Jigsaw LLC


Platforms that changed content creation and curation

— Media & Technology —

Looking back, I think I will remember 2011 as the year when everyone and his dog decided to launch a social platform of sorts: Google+, Quora, Empire Avenue, Path, Unthink, etc. Even before the newness of each network could wear off, another Facebook wannabe platform was launched. Of course, amid all launches and constant releases of growth numbers, there were a few social platforms that actually added value to users’ lives instead of just adding features. For me those few platforms are Percolate, Storify and Cowbird.

Percolate is a content-discovery/content-curation tool that is a great filter for everyone who complains how difficult and overwhelming it is to keep up with everything shared online. Percolate surfaces interesting and relevant content from a user’s online networks and presents it in an easy to use dashboard and a daily e-mail with just the most relevant links. Not only is Percolate a great tool for everyday users, but it can be a powerful social platform for brands as well. We keep telling brands to participate in communities, join conversations and share relevant content and Percolate makes it extremely easy to find what the communities with which a brand wants to engage are interested in. Counterparties (by Reuters) and Healthymagination (by GE) are two examples of how brands can use Percolate.

While Percolate is a great content-discovery tool, Storify (technically launched in 2010) is a great curation tool. The platform operates under the belief that real news unfolds on the web and Storify gives us the tools to capture, share and remember these stories. It allows users and brands to turn curated social content (tweets, photos, videos, links) into coherent stories and share these stories with a single link or embed them on a site. First to adopt the platform have been media outlets like The Guardian, but even the White House has joined.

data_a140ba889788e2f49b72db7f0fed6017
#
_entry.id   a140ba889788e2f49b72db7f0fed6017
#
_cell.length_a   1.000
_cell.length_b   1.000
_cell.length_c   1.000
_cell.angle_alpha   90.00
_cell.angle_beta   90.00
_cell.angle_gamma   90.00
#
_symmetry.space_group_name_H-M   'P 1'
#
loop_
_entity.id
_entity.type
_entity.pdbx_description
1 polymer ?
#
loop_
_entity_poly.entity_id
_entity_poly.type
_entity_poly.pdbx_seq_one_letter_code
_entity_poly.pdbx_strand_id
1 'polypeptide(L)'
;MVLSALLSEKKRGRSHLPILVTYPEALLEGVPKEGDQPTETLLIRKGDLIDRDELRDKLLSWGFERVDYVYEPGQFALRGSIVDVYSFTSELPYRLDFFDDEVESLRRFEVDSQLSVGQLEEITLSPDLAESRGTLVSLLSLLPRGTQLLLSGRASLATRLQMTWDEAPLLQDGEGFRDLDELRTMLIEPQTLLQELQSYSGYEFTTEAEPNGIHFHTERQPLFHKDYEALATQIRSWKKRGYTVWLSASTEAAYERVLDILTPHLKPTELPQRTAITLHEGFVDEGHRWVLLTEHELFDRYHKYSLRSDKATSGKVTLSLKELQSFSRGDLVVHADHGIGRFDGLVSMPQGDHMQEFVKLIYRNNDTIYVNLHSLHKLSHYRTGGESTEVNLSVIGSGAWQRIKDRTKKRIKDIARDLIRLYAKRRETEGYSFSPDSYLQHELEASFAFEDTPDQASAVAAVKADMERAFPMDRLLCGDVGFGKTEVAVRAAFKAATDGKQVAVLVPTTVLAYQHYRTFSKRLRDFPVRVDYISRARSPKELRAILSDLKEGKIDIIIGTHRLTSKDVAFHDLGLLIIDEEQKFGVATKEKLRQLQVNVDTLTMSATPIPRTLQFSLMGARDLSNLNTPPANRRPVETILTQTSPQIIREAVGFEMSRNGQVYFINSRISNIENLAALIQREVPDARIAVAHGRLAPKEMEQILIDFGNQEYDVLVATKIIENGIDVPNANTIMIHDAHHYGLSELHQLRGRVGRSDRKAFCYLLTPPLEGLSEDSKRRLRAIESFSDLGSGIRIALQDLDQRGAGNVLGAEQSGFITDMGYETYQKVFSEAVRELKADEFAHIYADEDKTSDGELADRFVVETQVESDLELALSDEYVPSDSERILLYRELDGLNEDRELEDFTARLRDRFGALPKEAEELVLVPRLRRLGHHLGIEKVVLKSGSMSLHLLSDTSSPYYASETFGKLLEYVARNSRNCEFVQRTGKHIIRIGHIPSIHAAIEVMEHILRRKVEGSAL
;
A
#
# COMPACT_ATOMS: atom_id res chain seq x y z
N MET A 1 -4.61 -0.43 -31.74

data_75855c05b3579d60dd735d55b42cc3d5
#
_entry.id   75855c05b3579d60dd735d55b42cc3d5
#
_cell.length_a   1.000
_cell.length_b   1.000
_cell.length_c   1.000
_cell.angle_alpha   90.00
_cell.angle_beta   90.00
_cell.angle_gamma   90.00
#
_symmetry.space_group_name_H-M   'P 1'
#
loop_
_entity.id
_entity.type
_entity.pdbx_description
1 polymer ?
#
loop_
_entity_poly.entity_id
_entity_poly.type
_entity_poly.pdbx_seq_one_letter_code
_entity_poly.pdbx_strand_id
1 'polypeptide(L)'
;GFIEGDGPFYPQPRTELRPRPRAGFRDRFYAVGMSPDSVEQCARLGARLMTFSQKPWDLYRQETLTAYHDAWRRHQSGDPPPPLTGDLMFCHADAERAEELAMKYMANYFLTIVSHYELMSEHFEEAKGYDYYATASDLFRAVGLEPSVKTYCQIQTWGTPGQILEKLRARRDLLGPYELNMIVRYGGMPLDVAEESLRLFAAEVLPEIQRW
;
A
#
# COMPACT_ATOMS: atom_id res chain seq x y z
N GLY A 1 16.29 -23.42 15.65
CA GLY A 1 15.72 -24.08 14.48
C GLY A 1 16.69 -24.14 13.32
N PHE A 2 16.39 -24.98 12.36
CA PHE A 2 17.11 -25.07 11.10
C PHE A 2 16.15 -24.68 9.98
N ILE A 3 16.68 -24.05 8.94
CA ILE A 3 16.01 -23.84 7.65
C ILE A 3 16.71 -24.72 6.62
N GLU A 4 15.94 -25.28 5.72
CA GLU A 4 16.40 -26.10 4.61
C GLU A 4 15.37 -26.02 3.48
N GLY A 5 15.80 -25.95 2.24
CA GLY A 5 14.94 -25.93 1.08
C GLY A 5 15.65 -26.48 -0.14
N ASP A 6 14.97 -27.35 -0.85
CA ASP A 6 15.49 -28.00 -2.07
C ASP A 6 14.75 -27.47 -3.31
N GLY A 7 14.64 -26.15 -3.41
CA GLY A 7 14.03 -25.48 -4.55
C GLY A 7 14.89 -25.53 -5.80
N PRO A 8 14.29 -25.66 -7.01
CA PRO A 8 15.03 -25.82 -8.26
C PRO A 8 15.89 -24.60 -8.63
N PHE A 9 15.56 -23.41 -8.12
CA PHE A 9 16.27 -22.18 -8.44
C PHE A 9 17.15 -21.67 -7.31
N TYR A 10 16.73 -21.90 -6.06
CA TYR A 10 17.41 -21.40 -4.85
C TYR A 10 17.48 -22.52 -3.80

The last platform that has the potential to change how we create, curate and consume content online is Cowbird, a collaborative storytelling platform launched earlier this month by Jonathan Harris (the artist who created We Feel Fine in 2006). Its purpose is to empower all of us to document the overarching “sagas”  that shape the world today (think the London riots, Occupy Wall Street, etc.), or just create a beautiful audio-visual diary of your life. As explained on Cowbird’s site:

“Our short-term goal is to pioneer a new form of participatory journalism, grounded in the simple human stories behind major news events and universal themes. Our long-term goal is to build a public library of human experience, so the knowledge and wisdom we accumulate as individuals may live on as part of the commons, available for this and future generations to look to for guidance.”

Powerful stuff from a platform that could easily win the award for the strangest name of 2011.

What makes these social platforms incredible is that they add value to our lives and allow us to collaborate and share with people with similar interests and passions. They make creating, curating, documenting and sharing an enjoyable participatory experience for both users and brands.

What were your favorite social platforms in 2011?

Posted by Jigsaw